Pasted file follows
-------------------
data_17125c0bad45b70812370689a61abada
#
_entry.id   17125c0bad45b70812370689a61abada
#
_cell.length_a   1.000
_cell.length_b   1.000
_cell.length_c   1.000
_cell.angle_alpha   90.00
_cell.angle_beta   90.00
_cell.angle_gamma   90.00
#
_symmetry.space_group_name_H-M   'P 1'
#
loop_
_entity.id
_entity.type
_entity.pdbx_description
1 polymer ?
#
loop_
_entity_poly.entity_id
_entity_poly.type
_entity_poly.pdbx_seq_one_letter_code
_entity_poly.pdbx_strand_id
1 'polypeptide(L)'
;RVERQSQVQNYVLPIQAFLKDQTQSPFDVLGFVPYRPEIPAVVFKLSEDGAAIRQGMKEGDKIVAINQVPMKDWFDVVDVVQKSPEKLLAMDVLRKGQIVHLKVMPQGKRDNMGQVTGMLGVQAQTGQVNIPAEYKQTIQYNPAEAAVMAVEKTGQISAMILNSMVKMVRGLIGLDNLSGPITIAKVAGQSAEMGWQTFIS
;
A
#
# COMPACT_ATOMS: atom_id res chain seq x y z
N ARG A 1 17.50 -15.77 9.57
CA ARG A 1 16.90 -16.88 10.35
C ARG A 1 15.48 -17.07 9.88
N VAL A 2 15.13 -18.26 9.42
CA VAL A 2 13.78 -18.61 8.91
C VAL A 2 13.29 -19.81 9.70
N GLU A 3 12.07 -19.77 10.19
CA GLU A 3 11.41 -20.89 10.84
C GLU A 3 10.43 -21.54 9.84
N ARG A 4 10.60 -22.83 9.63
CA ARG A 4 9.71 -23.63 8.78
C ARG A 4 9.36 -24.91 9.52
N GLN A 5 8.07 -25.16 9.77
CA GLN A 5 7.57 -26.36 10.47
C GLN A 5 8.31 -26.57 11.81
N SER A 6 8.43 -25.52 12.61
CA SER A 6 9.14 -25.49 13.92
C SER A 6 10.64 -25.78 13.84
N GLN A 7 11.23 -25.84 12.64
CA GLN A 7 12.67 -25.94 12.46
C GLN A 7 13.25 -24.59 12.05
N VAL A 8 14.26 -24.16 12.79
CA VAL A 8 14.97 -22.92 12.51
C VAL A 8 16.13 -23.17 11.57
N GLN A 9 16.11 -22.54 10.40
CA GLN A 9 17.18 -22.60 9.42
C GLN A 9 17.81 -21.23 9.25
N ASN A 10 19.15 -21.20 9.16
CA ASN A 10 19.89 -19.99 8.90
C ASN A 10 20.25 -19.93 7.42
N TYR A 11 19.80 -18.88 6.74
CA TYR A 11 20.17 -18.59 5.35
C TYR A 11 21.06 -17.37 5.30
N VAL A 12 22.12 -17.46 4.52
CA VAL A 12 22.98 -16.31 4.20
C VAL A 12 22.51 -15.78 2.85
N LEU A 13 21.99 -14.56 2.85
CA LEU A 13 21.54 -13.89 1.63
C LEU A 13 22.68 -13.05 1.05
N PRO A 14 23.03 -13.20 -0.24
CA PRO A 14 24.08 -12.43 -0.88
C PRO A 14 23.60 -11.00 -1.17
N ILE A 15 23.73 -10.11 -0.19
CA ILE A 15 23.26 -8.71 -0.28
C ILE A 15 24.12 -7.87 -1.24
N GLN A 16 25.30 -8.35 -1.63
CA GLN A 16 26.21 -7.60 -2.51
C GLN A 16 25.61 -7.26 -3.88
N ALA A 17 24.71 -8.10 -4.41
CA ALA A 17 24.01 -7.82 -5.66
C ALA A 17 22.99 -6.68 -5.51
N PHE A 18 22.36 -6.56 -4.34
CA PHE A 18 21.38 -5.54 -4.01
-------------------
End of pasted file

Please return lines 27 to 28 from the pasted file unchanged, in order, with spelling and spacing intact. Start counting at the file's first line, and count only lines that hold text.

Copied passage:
;
A